GUSA Roundup: End door-knocking? But how else will people be sure we exist?
Following a legislative hiatus during the throes of GUSA campaign season, the Senate got back to business Sunday afternoon with the passage of the Resolution to Make Housing’s Room Change Policy More Transparent and the blocking of the Act to End Door-Knocking Forever! (in GUSA elections).
Am I getting a roommate or not?
Introduced by Senator Abby Cooner (COL ‘16), the resolution supports the clarification of the Housing and Residential Life Department’s language in emails concerning the procedure following the departure of a roommate. This legislation will help elucidate that a period of one business day will allotted for notification about the new incoming roommate. The bill also urges the Department to include such language on their upcoming website.
“Right now if a roommate transfers, there is no email sent form housing explaining what the process would be, and the policy is very unclear on the website. I met with the housing department, and they finalized the new email that will explain what the housing procedure are. This bill will help students understand what’s happening to them in the housing process,” said Cooner
The bill passed unanimously.
An act to end door-knocking (Or you could just ignore them)
Sen. Cannon Warren (SFS ’14) next introduced a bill that proved as successful as his campaign for GUSA president. The Act to End Door-Knocking Forever! (in GUSA elections) proposed a campus-wide student referendum to either end or continue this practice. The bill initiated a heated and lengthy debate on the floor.
“This is a serious bill, because door-knocking causes the student body unnecessary stress. In a poll, over half of participants said door-knocking was the worst part of GUSA campaigns. This referendum will let the students decide if they want their government to work like this,” said Warren.
Sen. Chandini Jha (COL ’16) considered the consequences of the bill: “If we do ban door-knocking, how is that going to shape presidential elections in the coming years? Will there not be a shift to social media? Facebook being blown up by GUSA might be equally annoying.”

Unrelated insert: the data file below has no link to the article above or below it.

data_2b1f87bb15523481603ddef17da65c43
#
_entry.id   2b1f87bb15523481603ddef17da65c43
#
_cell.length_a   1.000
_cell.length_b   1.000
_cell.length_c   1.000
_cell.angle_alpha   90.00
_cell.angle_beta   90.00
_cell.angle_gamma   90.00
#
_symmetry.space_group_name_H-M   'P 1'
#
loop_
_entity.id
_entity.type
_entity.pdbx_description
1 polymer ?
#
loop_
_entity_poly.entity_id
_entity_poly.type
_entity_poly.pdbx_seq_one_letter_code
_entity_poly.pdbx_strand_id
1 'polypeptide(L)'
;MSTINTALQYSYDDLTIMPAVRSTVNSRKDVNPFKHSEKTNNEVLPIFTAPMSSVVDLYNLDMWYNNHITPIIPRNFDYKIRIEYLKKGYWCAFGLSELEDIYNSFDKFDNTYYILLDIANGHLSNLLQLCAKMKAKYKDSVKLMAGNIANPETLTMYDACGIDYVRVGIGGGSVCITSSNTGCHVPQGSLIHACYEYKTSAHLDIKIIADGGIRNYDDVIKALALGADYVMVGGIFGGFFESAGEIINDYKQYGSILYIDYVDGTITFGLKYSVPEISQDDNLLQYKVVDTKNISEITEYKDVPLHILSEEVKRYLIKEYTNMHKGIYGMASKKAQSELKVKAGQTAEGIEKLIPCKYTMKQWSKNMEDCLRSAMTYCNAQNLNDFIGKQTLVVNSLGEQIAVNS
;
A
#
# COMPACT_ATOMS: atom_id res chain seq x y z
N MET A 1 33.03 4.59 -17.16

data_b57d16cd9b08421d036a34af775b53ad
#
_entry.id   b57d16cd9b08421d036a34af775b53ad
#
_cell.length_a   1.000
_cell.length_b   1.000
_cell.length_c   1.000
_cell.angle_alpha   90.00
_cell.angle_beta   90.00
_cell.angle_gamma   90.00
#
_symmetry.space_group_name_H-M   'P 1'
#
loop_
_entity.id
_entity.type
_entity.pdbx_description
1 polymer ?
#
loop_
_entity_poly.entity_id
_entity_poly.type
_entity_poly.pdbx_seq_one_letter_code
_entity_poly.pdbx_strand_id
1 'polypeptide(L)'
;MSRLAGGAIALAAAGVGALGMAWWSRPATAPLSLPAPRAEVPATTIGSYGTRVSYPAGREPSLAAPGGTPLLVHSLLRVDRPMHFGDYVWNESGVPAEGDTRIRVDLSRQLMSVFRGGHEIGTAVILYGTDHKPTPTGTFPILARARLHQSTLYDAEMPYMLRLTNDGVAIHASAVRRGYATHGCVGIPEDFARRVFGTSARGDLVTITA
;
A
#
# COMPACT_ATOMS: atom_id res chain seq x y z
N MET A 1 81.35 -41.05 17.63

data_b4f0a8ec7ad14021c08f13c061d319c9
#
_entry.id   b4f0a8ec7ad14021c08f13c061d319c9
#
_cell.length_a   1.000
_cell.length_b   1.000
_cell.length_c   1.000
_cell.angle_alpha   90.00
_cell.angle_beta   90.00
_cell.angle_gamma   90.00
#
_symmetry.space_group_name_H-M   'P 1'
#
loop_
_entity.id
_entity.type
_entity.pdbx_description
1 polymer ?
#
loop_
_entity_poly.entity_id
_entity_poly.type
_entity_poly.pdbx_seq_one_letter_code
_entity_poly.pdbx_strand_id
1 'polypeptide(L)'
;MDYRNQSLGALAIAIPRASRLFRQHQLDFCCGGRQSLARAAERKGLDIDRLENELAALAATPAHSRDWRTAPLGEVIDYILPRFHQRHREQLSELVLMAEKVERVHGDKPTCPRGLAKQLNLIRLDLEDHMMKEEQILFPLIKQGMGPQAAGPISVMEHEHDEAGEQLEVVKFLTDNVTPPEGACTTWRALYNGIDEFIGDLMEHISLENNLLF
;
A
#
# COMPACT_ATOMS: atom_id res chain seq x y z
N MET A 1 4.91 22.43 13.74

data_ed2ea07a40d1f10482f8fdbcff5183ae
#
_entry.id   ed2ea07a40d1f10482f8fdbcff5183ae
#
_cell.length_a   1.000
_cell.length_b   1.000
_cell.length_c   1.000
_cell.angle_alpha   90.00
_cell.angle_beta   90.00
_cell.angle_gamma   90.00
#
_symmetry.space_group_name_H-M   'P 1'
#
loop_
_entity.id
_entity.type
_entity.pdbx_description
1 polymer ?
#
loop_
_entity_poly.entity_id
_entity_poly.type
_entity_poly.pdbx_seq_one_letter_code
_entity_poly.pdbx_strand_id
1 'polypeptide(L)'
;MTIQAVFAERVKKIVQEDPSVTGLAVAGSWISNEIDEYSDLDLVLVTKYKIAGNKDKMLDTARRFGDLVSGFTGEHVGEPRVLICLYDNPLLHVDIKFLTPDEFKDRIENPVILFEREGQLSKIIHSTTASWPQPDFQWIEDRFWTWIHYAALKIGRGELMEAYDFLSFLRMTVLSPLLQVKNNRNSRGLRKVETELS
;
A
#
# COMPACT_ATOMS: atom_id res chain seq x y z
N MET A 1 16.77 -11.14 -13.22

“It would hurt GUSA’s image if we had this referendum about door-knocking that we pass by door-knocking. Evan though I moved out to Burleith so I could avoid door knocking, for solely that reason, I don’t think it’s enough an issue that we have need a referendum,” said Sen. Pat Spagnuolo (COL ’14).
Sen. Ben Weiss (COL ’15) concluded, “This is Georgetown. We as a student body are very politically minded. Some probably don’t like door-knocking, but it is our responsibility to make GUSA into a legitimate institution. If that comes at the price of somebody in New South being mad at me for five minutes, whether they like it or not, we are their voice. We have a responsibility to inform the student body about the issues.”
The bill failed to attain a two-thirds majority to pass.
In other GUSA news, the Senate certified the election results officially making former Speaker Nate Tisa (SFS ’14) the president-elect. Vice Speaker Zach Singer (SFS ’15) took on the duties of Speaker, and President Clara Gustafson (SFS’13) and Vice President Vail Kahnert-Yount (SFS ’13) gave farewell speeches to the Senate. Here, an excerpt from Gustafson’s speech:
“From clear and convincing to the first ever undergraduate research symposium, our GUSA executive has accomplished some unprecedented things. The work never ends and we hope that Nate and Adam will live up to the expectations they set before the student body in their platform and focus on the issues that matter. Something Vail and I found important was continually evaluating the issues and responding to the critiques of those who disagree with you. I hope you rise to expectations of those who voted for you and especially those who did not. You have the responsibility lead by example and unite the campus.”